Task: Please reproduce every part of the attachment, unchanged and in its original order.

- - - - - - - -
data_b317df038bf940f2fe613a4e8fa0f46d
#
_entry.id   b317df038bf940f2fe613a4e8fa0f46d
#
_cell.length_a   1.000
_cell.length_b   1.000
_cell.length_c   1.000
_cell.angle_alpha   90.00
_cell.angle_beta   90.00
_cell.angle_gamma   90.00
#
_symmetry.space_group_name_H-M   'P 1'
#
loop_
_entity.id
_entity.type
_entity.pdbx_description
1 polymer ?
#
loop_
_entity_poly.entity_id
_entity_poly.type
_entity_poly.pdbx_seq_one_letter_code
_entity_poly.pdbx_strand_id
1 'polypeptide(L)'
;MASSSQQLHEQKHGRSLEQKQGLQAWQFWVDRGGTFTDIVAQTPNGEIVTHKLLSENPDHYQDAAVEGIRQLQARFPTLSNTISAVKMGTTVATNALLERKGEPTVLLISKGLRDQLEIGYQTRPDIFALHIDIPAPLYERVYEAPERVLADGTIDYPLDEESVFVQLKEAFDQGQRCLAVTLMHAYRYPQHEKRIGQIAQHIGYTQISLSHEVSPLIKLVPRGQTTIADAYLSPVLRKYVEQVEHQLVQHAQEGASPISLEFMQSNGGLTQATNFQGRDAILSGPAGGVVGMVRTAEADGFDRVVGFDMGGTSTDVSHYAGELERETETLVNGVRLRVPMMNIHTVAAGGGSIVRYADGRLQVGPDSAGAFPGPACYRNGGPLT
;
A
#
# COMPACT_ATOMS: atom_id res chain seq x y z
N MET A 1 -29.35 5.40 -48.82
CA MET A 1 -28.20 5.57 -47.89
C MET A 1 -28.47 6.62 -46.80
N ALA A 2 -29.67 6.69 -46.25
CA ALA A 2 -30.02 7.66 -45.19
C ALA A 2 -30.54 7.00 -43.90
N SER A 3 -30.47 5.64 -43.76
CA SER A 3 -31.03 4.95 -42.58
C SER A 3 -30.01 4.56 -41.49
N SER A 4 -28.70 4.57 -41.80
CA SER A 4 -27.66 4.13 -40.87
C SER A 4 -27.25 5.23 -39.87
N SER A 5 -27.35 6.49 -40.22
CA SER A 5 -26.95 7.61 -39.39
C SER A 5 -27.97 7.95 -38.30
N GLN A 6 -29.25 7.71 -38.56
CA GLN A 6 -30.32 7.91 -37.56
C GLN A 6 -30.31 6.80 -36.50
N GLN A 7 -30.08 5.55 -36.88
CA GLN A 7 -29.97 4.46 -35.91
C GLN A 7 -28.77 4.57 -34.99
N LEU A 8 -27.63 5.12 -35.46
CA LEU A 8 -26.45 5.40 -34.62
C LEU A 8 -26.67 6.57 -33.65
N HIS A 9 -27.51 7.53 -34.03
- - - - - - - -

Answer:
data_b317df038bf940f2fe613a4e8fa0f46d
#
_entry.id   b317df038bf940f2fe613a4e8fa0f46d
#
_cell.length_a   1.000
_cell.length_b   1.000
_cell.length_c   1.000
_cell.angle_alpha   90.00
_cell.angle_beta   90.00
_cell.angle_gamma   90.00
#
_symmetry.space_group_name_H-M   'P 1'
#
loop_
_entity.id
_entity.type
_entity.pdbx_description
1 polymer ?
#
loop_
_entity_poly.entity_id
_entity_poly.type
_entity_poly.pdbx_seq_one_letter_code
_entity_poly.pdbx_strand_id
1 'polypeptide(L)'
;MASSSQQLHEQKHGRSLEQKQGLQAWQFWVDRGGTFTDIVAQTPNGEIVTHKLLSENPDHYQDAAVEGIRQLQARFPTLSNTISAVKMGTTVATNALLERKGEPTVLLISKGLRDQLEIGYQTRPDIFALHIDIPAPLYERVYEAPERVLADGTIDYPLDEESVFVQLKEAFDQGQRCLAVTLMHAYRYPQHEKRIGQIAQHIGYTQISLSHEVSPLIKLVPRGQTTIADAYLSPVLRKYVEQVEHQLVQHAQEGASPISLEFMQSNGGLTQATNFQGRDAILSGPAGGVVGMVRTAEADGFDRVVGFDMGGTSTDVSHYAGELERETETLVNGVRLRVPMMNIHTVAAGGGSIVRYADGRLQVGPDSAGAFPGPACYRNGGPLT
;
A
#
# COMPACT_ATOMS: atom_id res chain seq x y z
N MET A 1 -29.35 5.40 -48.82
CA MET A 1 -28.20 5.57 -47.89
C MET A 1 -28.47 6.62 -46.80
N ALA A 2 -29.67 6.69 -46.25
CA ALA A 2 -30.02 7.66 -45.19
C ALA A 2 -30.54 7.00 -43.90
N SER A 3 -30.47 5.64 -43.76
CA SER A 3 -31.03 4.95 -42.58
C SER A 3 -30.01 4.56 -41.49
N SER A 4 -28.70 4.57 -41.80
CA SER A 4 -27.66 4.13 -40.87
C SER A 4 -27.25 5.23 -39.87
N SER A 5 -27.35 6.49 -40.22
CA SER A 5 -26.95 7.61 -39.39
C SER A 5 -27.97 7.95 -38.30
N GLN A 6 -29.25 7.71 -38.56
CA GLN A 6 -30.32 7.91 -37.56
C GLN A 6 -30.31 6.80 -36.50
N GLN A 7 -30.08 5.55 -36.88
CA GLN A 7 -29.97 4.46 -35.91
C GLN A 7 -28.77 4.57 -34.99
N LEU A 8 -27.63 5.12 -35.46
CA LEU A 8 -26.45 5.40 -34.62
C LEU A 8 -26.67 6.57 -33.65
N HIS A 9 -27.51 7.53 -34.03